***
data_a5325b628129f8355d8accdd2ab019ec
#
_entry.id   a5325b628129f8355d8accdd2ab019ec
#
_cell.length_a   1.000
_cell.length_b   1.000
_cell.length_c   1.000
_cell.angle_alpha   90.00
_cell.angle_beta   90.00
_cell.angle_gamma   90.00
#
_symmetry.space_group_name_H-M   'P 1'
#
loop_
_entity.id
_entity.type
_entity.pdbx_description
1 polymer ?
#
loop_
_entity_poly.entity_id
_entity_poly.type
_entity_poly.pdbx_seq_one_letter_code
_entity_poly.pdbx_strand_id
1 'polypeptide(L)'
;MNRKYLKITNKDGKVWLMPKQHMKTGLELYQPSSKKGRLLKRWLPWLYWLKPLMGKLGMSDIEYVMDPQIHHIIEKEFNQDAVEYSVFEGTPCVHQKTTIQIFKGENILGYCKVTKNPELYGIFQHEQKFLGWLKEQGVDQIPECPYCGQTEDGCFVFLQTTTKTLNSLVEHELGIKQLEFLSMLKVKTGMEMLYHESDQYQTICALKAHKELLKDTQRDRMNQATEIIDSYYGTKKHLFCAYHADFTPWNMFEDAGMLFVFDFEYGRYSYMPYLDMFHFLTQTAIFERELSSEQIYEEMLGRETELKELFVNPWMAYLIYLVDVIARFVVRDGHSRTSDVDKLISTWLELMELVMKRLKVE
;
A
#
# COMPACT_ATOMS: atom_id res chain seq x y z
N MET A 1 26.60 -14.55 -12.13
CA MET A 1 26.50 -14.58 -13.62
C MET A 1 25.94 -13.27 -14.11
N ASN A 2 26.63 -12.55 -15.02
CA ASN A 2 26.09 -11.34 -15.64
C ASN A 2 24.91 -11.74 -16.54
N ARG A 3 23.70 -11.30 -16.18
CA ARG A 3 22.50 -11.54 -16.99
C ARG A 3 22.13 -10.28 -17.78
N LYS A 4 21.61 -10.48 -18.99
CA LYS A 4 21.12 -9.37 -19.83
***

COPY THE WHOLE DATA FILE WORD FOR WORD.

data_a5325b628129f8355d8accdd2ab019ec
#
_entry.id   a5325b628129f8355d8accdd2ab019ec
#
_cell.length_a   1.000
_cell.length_b   1.000
_cell.length_c   1.000
_cell.angle_alpha   90.00
_cell.angle_beta   90.00
_cell.angle_gamma   90.00
#
_symmetry.space_group_name_H-M   'P 1'
#
loop_
_entity.id
_entity.type
_entity.pdbx_description
1 polymer ?
#
loop_
_entity_poly.entity_id
_entity_poly.type
_entity_poly.pdbx_seq_one_letter_code
_entity_poly.pdbx_strand_id
1 'polypeptide(L)'
;MNRKYLKITNKDGKVWLMPKQHMKTGLELYQPSSKKGRLLKRWLPWLYWLKPLMGKLGMSDIEYVMDPQIHHIIEKEFNQDAVEYSVFEGTPCVHQKTTIQIFKGENILGYCKVTKNPELYGIFQHEQKFLGWLKEQGVDQIPECPYCGQTEDGCFVFLQTTTKTLNSLVEHELGIKQLEFLSMLKVKTGMEMLYHESDQYQTICALKAHKELLKDTQRDRMNQATEIIDSYYGTKKHLFCAYHADFTPWNMFEDAGMLFVFDFEYGRYSYMPYLDMFHFLTQTAIFERELSSEQIYEEMLGRETELKELFVNPWMAYLIYLVDVIARFVVRDGHSRTSDVDKLISTWLELMELVMKRLKVE
;
A
#
# COMPACT_ATOMS: atom_id res chain seq x y z
N MET A 1 26.60 -14.55 -12.13
CA MET A 1 26.50 -14.58 -13.62
C MET A 1 25.94 -13.27 -14.11
N ASN A 2 26.63 -12.55 -15.02
CA ASN A 2 26.09 -11.34 -15.64
C ASN A 2 24.91 -11.74 -16.54
N ARG A 3 23.70 -11.30 -16.18
CA ARG A 3 22.50 -11.54 -16.99
C ARG A 3 22.13 -10.28 -17.78
N LYS A 4 21.61 -10.48 -18.99
CA LYS A 4 21.12 -9.37 -19.83